The Unsung Heroes of Firefighting: NWS Forecasters in the Field - The Unsung Heroes of Firefighting: NWS Forecasters in the Field - National Weather Service Heritage
The Unsung Heroes of Firefighting: NWS Forecasters in the FieldBy Emily Senesac (email@example.com)
When most people think of National Weather Service forecasts, they imagine destructive cyclones, devastating tornadoes, and dangerous thunderstorms. However, many don’t realize the NWS also provides warnings and forecasts for another hazard: wildfires.
Until 1910, there was no real concentrated national effort to handle fires. That very year, however, catastrophic fires raged across Idaho, Montana, and Washington, drastically impacting how the country dealt with this type of hazard. In response to this tragedy, the US Forest Service was tasked with fighting forest fires -- but they couldn’t do it alone. Realizing weather phenomena play a big role in the behavior of a spreading fire, the Forest Service decided to involve the U.S. Weather Bureau, the predecessor to the National Weather Service.
Four years after those disastrous wildfires swept through the northwest, the Weather Bureau began doing forecasts specifically for the fire weather community. Two years later, in 1916, the first “mobile” weather unit was deployed, consisting of a forecaster and a team of horses to carry the equipment. These mobile units were dispatched to wildfire sites, ready and equipped to aid firefighters as they battled the blaze. The horses were the standard of use until 1930, when vans replaced the equine mode of transportation for forecasters that are now known as Incident Meteorologists, or IMETs.
Working alongside firefighters, NWS IMETs collect meteorological data that helps firefighters develop operational strategies for fighting and controlling fires. IMETs are NWS meteorologists who have completed specialized training primarily focused on responding to and forecasting for a wildfire. Trainees for the IMET program are required to understand how a fire reacts to certain weather, fuel, and topographic conditions, and must prove they can perform all duties needed for the post. This “proof” involves dispatches to real-life wildfire sites, and performance under a trained IMET. With today’s technology, an IMET can set up a fully-functional “mini” forecasting office at any site nationwide. However, that capability only came about in the last decade or so.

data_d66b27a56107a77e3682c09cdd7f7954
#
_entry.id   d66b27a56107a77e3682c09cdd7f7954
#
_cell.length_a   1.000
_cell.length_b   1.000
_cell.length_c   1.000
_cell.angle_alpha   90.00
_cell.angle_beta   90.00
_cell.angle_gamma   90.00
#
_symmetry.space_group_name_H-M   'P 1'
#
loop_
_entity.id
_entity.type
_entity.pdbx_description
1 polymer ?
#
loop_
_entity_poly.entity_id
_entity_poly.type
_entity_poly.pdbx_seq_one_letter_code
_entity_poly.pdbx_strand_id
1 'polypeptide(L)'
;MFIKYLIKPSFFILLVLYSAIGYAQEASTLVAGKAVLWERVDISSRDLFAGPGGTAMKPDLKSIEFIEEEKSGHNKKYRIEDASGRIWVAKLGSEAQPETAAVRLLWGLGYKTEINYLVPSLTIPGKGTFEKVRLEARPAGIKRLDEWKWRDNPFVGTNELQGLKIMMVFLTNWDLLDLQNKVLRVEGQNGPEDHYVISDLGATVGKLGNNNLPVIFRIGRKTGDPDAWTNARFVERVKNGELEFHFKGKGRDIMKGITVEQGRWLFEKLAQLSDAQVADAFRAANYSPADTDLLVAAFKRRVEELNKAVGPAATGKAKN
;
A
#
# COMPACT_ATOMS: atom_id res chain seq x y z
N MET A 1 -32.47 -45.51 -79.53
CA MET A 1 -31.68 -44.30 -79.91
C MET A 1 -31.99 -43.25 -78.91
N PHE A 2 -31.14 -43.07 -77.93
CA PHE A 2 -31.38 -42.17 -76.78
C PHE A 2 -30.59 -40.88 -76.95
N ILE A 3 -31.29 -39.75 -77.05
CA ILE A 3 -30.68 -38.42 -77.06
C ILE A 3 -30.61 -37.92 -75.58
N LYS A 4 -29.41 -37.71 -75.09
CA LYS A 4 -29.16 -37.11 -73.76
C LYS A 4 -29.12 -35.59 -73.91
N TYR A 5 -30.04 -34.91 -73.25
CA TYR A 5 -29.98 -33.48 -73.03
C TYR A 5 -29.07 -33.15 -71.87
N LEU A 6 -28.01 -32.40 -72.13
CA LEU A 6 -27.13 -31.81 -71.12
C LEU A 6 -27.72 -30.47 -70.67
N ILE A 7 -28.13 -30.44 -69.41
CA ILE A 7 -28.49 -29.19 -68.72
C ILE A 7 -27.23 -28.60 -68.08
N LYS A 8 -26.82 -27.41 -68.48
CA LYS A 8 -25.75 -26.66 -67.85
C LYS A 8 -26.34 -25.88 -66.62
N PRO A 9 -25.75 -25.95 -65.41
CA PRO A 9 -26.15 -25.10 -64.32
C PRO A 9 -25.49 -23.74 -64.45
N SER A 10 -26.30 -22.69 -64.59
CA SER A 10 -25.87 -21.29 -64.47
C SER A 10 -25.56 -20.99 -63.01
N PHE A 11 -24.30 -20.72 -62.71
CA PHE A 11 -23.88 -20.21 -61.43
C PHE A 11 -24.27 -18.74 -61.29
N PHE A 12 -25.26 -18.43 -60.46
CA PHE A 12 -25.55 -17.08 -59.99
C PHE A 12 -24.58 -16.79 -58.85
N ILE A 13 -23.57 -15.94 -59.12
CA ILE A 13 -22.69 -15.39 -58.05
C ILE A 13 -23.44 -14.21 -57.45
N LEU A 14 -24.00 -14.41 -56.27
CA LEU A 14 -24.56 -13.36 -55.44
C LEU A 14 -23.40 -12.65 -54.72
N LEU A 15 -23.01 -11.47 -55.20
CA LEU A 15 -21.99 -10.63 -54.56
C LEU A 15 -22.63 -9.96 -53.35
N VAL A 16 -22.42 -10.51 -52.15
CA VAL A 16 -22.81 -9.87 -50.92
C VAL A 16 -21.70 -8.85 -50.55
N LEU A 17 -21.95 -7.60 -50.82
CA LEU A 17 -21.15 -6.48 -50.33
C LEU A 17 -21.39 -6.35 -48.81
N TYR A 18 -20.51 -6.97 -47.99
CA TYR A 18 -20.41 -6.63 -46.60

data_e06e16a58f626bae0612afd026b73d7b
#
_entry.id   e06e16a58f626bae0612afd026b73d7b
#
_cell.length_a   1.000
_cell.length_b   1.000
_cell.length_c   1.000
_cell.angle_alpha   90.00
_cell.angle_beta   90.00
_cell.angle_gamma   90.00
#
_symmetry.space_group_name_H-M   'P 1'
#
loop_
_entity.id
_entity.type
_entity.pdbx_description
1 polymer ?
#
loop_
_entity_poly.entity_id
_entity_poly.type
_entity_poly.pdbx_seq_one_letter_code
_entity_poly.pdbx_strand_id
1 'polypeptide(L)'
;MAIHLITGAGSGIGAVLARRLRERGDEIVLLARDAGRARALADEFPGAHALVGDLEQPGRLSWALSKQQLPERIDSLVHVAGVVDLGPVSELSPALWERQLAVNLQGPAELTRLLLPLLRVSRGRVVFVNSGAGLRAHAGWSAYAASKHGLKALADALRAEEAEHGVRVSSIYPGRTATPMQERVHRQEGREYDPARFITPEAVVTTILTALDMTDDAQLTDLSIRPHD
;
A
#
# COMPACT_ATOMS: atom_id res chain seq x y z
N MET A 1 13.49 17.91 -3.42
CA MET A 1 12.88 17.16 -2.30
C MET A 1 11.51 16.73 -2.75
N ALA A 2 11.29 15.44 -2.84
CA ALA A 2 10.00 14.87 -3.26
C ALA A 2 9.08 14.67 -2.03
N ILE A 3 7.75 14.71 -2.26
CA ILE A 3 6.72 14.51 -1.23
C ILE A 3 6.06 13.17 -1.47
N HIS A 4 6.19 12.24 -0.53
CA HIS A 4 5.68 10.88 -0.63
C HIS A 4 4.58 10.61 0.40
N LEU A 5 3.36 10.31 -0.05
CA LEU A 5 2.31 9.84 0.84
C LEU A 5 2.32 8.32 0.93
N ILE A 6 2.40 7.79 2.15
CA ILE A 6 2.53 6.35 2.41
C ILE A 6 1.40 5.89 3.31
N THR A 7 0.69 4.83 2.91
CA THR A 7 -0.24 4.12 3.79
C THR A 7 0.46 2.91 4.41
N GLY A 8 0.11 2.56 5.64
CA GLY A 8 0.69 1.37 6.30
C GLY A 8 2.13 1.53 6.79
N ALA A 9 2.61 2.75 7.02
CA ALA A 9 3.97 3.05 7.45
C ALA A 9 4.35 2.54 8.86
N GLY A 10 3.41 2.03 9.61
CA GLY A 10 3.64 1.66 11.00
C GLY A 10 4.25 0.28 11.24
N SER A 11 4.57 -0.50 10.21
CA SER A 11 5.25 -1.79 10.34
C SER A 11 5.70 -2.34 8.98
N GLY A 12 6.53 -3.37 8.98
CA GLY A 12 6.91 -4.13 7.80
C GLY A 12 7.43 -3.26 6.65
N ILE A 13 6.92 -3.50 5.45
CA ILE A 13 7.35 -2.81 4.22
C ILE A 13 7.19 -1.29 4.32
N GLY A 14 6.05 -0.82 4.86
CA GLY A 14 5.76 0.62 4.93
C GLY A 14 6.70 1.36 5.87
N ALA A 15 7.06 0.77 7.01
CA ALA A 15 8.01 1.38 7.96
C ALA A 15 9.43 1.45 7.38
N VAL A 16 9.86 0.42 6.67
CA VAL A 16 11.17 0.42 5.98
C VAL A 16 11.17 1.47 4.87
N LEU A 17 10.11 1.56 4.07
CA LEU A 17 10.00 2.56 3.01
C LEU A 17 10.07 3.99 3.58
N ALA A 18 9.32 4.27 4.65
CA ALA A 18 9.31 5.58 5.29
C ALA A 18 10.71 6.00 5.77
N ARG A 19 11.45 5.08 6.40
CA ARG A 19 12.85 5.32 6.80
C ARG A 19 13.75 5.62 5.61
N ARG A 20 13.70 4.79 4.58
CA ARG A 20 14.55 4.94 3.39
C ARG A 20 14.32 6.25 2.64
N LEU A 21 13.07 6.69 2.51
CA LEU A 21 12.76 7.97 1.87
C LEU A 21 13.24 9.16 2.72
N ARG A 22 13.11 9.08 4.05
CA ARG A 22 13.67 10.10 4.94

In 1965, the Forest Service and the Bureau of Land Management developed the Boise Interagency Fire Center (BIFC) in order to better coordinate firefighting efforts across the Great Basin. The Weather Bureau joined this effort, creating a “Staff Meteorologist” position to streamline the IMET program and help first responders with decision-making. Later, the BIFC was renamed the National Interagency Fire Center to reflect the national scope of the organization’s mission.
As technology advanced, the Weather Service identified better ways to run the IMET program. Although the use of vans was highly successful in the early days of the program, the number of available vehicles for equipment transport was not enough to support the growing network of IMETs nationwide. Fortunately, improving technology allowed for the size of equipment to be scaled down significantly. Thus, the Air Transportable Meteorological Unit (ATMU) was born -- containing communications and observational equipment necessary to support a meteorologist preparing on-site forecasts at a wildfire or other incident. Even so, the ATMUs were still extremely expensive and difficult to transport until the 1990s, when the widespread use of laptops in the field brought equipment to an even more manageable size. Today, IMETs can travel anywhere a vehicle or helicopter can take them.
Currently, the main incidents IMETs cover are wildfires, but they occasionally respond to oil or chemical spills, as well as terrorism response drills. New technology like laptops, satellite equipment, and radar allow IMETs to view weather data in real time, leaps and bounds from the capabilities of the early 20th century. In the years to come, IMETs will continue to provide detailed forecasts and warnings to responders, in order to help devise a strategy to protect homes, properties, and most importantly, lives.
- Learn more about the National Interagency Fire Center at www.nifc.gov